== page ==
Gonzalez, Justo L. The Story of Christianity: The Early Church to the Reformation. Revised and Updated ed. Vol. 1. New York: HarperCollins, 2010a. Kindle Electronic Edition.
Ch. 33, “The Collapse” Loc. 6739-7105.
Gonzalez asserts that while the 13th century was a high point in culture and Christianity the 14th and 15th centuries saw the society crumble (Gonzalez 2010a, Loc. 6748). Financial industries had become important. Bankers and merchants had formed alliances with political figures. The dependence was mutual and resulted in the rise of several strong nations (Gonzalez 2010a, Loc. 6761). Wars among these nations and a decline in the power of the papacy fueled calls for reform (Gonzalez 2010a, Loc. 6773). Add to these factors the Great Plague in 1347 and a little ice age (Gonzalez 2010a, Loc. 6810), and society can easily be seen in a precarious position. Gonzalez proceeds to illustrate some of the turmoil.
Gonzalez turns attention back to development in the papacy beginning at the end of the 13th century (Gonzalez 2010a, Loc. 6857). With the election of Boniface VIII in 1294 the papacy became highly politicized (Gonzalez 2010a, Loc. 6857). Boniface worked actively with diplomatic and economic influence to end wars and to establish himself as more powerful than kings (Gonzalez 2010a, Loc. 6882). For some time afterward the papacy was highly political (Gonzalez 2010a, Loc. 6920). As a reaction to the rise in worldly power of the pope, numerous reform movements began, especially among monastics. Gonzalez discusses Catherine of Siena in some detail (Gonzalez 2010a, Loc. 6982).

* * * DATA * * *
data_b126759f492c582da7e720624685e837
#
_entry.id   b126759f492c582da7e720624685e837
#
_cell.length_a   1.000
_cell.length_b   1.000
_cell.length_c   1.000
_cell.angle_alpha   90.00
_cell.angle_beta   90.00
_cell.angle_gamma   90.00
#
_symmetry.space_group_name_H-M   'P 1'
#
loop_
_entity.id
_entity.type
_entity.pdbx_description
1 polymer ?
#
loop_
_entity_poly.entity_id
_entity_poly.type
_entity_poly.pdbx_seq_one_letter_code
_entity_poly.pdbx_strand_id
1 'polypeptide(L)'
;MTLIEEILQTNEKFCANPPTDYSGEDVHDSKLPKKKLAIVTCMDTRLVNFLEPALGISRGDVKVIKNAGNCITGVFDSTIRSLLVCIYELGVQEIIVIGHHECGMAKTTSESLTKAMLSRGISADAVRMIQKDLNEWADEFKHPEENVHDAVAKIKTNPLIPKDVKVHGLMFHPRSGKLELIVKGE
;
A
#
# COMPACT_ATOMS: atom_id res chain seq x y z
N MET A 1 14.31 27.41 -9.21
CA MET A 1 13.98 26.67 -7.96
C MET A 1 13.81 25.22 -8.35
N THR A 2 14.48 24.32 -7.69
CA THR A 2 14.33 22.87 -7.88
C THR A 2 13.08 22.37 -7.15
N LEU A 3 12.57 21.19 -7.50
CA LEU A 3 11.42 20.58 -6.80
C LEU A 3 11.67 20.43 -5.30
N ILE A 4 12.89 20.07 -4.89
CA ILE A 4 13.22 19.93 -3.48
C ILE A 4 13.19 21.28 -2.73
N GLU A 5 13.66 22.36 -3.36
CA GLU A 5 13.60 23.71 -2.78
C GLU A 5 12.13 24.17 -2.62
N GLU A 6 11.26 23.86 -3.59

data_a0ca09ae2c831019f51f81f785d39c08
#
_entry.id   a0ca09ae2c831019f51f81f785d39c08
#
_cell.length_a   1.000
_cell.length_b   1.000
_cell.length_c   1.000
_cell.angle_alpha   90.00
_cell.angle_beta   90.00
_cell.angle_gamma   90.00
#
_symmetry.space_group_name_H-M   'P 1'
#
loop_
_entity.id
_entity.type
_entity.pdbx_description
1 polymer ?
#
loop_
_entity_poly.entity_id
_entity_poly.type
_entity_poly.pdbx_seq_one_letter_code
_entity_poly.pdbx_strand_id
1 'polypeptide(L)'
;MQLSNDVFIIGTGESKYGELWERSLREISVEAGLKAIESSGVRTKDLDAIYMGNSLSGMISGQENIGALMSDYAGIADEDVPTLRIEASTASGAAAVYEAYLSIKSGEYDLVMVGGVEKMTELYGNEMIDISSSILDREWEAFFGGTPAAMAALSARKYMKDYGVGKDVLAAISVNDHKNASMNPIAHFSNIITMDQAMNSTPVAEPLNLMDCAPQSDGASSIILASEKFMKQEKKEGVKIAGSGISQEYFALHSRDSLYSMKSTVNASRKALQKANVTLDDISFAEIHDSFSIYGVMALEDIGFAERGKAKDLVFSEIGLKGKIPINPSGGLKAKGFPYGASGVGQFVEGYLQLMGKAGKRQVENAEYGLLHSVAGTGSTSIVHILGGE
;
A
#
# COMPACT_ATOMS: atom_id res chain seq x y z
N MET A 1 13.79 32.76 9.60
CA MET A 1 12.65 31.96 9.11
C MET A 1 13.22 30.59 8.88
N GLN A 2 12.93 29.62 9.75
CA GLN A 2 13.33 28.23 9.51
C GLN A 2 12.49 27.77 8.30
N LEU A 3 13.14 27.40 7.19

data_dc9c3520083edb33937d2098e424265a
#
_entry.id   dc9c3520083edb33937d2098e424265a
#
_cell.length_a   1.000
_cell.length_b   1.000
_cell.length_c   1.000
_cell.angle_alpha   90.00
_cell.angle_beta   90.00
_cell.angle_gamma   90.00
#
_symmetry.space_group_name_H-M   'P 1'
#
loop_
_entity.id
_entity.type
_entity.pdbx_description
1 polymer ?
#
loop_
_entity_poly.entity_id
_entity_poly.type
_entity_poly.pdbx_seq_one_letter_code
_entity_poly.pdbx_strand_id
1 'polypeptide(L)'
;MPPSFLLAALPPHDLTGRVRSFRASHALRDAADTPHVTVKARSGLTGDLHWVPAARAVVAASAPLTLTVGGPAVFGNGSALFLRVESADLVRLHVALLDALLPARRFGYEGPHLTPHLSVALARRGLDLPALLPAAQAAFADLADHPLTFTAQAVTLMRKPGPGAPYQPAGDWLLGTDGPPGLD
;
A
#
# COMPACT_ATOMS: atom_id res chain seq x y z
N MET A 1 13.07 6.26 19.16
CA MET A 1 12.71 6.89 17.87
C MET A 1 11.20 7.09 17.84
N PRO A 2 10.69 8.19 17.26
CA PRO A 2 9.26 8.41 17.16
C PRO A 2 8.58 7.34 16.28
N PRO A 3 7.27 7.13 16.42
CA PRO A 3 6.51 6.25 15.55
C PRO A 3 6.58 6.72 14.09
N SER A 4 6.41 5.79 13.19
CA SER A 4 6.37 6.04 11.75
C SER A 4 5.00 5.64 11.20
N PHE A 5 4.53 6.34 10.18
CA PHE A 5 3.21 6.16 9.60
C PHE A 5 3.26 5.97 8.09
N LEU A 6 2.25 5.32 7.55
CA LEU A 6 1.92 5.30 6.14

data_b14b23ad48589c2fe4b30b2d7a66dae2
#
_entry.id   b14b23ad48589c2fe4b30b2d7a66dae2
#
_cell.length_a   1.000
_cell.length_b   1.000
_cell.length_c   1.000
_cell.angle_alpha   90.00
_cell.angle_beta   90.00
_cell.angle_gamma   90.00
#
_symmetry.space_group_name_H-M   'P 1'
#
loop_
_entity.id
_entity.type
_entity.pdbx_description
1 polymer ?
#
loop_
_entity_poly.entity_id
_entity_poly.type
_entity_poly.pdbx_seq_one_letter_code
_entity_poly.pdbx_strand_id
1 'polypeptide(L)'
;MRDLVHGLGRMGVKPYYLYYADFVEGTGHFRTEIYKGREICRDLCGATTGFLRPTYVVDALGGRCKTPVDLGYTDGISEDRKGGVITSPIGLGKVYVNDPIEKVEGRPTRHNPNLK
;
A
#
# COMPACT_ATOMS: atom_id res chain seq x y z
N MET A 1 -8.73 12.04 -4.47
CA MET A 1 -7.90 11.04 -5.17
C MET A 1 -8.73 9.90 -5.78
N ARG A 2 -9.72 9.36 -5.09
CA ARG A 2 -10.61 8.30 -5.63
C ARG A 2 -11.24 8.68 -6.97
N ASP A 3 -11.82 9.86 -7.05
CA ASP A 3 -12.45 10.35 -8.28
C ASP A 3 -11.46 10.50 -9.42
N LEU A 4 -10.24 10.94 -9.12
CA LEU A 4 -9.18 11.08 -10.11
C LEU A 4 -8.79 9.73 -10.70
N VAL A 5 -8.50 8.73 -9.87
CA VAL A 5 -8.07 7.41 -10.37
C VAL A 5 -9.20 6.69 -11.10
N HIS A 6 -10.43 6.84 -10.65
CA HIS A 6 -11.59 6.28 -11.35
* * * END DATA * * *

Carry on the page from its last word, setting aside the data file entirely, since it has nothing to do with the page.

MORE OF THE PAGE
After the papacy returned to Rome, Urban VI, elevated in 1378, proved a divisive character (Gonzalez 2010a, Loc. 7043). His nepotism and appointment of many cardinals provoked the election of another pope, Clement VII, while Urban was still in office (Gonzalez 2010a, Loc. 7055). Both Urban and Clement had successors. This schism finally led to a conciliar movement (Gonzalez 2010a, Loc. 7103) in which councils would override papal decisions.